A military escort meanwhile had formed on line on the green at the gate. The units included the US Army Band; Company A, 3d Infantry; the Navy Ceremonial Guard; the Marine Corps Ceremonial Company; and the 1100th Ceremonial Detachment from Bolling Air Force Base. On Memorial Drive directly in front of the military escort was the caisson, to which the casket would be transferred immediately after the cortege reached the Memorial Gate. Also on hand were a national color detail, a personal flag bearer, and a joint team of body bearers from three of the armed services: the Army, Navy, and Air Force.

When the cortege reached the Memorial Gate, the military escort presented arms and the Army Band played as the body bearers transferred the casket from the hearse to the horse-drawn caisson. Following the transfer, General Herren, as escort commander, led the way into the cemetery, entering on Roosevelt Drive. Behind him were the band, escort troop units, national color detail, Canon Miller, the caisson flanked by the body bearers, the personal flag bearer, the honorary pallbearers, the Patterson family, and other mourners, in that order. As the procession moved, the 3d Infantry battery, in position in the cemetery, fired a 19-gun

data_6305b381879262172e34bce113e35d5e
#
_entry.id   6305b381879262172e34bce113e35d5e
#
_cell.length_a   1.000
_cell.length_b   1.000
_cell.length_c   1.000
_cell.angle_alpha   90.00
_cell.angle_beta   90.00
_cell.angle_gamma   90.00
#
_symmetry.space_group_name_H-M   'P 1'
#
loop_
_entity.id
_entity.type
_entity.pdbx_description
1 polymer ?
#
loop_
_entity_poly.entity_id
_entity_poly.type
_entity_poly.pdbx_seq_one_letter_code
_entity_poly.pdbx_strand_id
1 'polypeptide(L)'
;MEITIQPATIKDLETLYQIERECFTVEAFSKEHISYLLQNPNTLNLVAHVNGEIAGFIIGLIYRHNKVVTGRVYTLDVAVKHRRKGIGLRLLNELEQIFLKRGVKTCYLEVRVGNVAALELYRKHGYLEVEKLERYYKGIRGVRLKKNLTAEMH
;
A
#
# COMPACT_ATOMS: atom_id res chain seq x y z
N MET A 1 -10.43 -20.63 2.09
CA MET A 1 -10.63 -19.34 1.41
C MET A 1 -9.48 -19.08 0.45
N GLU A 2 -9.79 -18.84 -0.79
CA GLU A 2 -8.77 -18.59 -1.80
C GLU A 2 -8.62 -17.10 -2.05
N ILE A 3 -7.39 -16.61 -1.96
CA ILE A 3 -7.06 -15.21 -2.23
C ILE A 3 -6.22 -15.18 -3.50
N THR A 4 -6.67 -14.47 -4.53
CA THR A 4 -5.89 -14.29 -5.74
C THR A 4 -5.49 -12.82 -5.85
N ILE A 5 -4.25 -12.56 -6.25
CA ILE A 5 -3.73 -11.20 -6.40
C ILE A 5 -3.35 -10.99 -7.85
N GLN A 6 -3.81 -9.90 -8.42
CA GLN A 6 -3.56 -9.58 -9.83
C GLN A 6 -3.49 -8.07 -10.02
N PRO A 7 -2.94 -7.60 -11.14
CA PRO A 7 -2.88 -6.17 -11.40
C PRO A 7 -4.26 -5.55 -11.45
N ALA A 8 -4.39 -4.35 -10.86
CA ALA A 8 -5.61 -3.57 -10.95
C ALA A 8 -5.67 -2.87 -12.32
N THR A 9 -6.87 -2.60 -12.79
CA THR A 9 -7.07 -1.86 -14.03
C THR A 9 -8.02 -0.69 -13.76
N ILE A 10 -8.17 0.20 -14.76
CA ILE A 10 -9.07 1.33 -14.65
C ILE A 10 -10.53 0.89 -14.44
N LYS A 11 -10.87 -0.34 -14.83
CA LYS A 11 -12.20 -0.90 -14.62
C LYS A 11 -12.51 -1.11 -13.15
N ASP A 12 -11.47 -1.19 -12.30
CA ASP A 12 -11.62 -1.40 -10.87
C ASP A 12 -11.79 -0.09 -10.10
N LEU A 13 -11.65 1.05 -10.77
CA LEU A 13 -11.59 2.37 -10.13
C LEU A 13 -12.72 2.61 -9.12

salute, spacing the rounds so that the last one was fired as the procession arrived at the gravesite.

Canon Miller read the service at the grave. When he had finished, the battery from the 3d Infantry fired a second 19-gun salute. A rifle squad then delivered three volleys and an Army bugler sounded taps. The body bearers folded the flag that had draped Mr. Patterson's casket and handed it to Canon Miller, who then gave it to the Patterson family minister, the Reverend Lockett Ballard, who presented the flag to Mrs. Patterson.